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Age-friendly care for older adults

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People over the age of 65 make up an increasingly large part of our population. By 2030, it is predicted that there will be 74 million older adults in the United States. For many of us, this includes our parents, grandparents, friends and neighbors. Older adults also make up a growing percentage of the patients seen at MinuteClinic.

Recently, The John A. Hartford Foundation sponsored a partnership between MinuteClinic, Case Western Reserve University Frances Payne Bolton School of Nursing and the Institute for Healthcare Improvement to produce training tools and resources that will be used at MinuteClinic to further improve and evolve how we care for older adults. 

This training will enable MinuteClinic to move towards the adoption of the Age-Friendly care in every clinic nationwide for patients 65 years or older, by the beginning of 2021. These age-friendly visits will include questions around the “4Ms Framework” — What Matters, Medication, Mentation and Mobility, and providers will also share healthy aging tips and suggestions older patients can implement in their everyday life.

Research shows that providing the older adult population with specific, age-friendly care has significant benefits, including a reduction in the number of emergency department visits, hospitalizations and hospital readmissions, improved mobility, a reduction in medication-related problems and early identification of memory loss and depression.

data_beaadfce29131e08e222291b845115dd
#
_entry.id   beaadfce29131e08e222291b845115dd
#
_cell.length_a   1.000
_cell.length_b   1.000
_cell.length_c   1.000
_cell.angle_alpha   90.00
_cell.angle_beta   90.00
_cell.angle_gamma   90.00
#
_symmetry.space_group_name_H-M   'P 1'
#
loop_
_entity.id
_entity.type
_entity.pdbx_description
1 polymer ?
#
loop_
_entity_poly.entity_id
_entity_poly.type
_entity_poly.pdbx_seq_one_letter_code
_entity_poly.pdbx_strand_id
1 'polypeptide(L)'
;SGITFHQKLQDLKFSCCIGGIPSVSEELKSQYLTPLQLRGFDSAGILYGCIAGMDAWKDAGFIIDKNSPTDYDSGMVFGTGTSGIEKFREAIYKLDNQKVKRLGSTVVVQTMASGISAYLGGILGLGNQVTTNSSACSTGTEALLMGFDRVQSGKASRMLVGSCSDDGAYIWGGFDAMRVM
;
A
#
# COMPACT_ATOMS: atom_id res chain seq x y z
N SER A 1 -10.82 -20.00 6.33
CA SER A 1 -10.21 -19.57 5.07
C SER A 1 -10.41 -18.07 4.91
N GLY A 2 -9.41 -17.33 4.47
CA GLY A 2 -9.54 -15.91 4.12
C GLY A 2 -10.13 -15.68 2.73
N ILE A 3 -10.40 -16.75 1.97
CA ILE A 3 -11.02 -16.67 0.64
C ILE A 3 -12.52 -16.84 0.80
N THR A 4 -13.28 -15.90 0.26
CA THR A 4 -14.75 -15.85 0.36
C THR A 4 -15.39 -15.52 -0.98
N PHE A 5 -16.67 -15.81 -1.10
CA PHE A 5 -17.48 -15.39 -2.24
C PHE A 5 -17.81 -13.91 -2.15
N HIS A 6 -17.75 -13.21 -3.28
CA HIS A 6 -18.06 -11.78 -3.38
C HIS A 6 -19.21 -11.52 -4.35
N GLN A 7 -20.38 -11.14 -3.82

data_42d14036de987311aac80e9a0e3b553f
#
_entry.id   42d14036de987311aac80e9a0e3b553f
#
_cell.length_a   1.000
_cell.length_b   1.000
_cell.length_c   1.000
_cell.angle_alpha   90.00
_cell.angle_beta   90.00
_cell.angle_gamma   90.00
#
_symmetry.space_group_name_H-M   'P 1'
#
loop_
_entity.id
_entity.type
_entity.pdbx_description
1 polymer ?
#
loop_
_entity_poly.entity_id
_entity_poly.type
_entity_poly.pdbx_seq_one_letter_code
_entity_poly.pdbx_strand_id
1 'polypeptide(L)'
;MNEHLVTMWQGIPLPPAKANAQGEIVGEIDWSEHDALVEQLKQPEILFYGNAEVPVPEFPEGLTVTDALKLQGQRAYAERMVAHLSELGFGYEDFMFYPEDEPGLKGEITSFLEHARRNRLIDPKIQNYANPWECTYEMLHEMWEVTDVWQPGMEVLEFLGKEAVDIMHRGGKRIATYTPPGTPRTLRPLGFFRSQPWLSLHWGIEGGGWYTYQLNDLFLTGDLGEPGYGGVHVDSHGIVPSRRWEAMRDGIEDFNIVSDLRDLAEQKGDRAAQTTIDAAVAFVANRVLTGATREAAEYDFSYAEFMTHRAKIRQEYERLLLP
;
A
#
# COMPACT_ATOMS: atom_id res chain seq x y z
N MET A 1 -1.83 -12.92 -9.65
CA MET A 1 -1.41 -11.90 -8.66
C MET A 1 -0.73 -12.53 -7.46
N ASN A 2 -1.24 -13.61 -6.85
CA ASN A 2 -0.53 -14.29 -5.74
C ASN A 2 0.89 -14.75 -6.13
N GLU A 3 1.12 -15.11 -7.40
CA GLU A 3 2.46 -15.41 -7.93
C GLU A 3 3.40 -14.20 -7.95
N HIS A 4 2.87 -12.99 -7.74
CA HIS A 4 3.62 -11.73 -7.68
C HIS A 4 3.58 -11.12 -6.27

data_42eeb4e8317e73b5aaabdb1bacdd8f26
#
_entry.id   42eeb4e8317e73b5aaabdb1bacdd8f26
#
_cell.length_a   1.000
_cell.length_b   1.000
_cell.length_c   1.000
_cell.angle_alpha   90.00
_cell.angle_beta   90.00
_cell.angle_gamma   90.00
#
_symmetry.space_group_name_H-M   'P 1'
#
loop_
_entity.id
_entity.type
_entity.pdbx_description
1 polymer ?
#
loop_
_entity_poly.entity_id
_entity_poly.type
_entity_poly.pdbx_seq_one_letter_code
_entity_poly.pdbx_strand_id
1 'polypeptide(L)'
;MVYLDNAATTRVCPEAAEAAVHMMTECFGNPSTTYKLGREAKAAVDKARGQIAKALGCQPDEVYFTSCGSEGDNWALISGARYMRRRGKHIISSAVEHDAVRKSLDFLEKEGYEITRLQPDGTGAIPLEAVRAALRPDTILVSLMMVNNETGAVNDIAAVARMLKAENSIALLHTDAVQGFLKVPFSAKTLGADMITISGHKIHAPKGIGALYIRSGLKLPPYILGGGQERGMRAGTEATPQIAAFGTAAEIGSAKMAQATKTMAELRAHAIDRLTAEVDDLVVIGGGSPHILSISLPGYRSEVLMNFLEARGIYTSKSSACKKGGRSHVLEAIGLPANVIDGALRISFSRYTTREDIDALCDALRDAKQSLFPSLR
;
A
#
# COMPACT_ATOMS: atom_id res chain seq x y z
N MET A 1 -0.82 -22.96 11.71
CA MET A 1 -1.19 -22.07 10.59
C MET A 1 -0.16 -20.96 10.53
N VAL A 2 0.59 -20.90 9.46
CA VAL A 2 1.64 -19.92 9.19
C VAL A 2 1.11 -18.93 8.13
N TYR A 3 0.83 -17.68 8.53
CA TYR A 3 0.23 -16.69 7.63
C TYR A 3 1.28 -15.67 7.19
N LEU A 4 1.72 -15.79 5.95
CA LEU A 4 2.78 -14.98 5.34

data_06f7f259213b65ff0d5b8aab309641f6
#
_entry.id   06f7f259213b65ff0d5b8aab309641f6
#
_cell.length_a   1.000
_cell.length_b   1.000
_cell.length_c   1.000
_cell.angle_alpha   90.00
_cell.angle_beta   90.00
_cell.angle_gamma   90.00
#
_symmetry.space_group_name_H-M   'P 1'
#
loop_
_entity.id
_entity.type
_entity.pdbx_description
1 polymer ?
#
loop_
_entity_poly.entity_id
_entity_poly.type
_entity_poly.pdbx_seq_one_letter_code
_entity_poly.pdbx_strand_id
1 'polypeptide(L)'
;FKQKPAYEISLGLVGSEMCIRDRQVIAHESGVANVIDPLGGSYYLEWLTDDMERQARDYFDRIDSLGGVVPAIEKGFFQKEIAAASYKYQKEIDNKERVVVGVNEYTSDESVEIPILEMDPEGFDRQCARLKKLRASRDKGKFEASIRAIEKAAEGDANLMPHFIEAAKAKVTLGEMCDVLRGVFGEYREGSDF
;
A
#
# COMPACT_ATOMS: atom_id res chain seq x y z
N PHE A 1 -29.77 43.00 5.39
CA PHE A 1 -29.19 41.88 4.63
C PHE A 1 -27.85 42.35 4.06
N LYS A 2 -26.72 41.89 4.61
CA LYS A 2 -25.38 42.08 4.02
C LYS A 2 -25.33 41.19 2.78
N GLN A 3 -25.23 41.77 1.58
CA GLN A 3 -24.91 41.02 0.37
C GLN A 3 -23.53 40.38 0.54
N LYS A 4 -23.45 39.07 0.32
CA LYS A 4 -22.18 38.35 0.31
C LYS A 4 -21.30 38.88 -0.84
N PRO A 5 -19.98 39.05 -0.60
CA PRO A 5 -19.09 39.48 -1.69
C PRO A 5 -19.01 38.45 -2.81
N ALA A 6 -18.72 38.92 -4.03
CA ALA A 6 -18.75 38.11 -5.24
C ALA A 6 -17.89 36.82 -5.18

By applying the “4Ms,” MinuteClinic providers will be able to positively impact many of our patients, in a setting that they are comfortable and familiar with. For those opting to seek care through E-Clinic visits, providers will also be able to assess the “4Ms” while patients are in the safety and comfort of their own home.

MinuteClinic is currently implementing the “4Ms Framework” across all locations, with the goal of being recognized as an exemplar of age-friendly care in early 2021. MinuteClinic is pleased to be the largest retail clinic network in the U.S. to adopt age-friendly care system-wide.

An older woman smiles while relaxing at the beach with two female friends.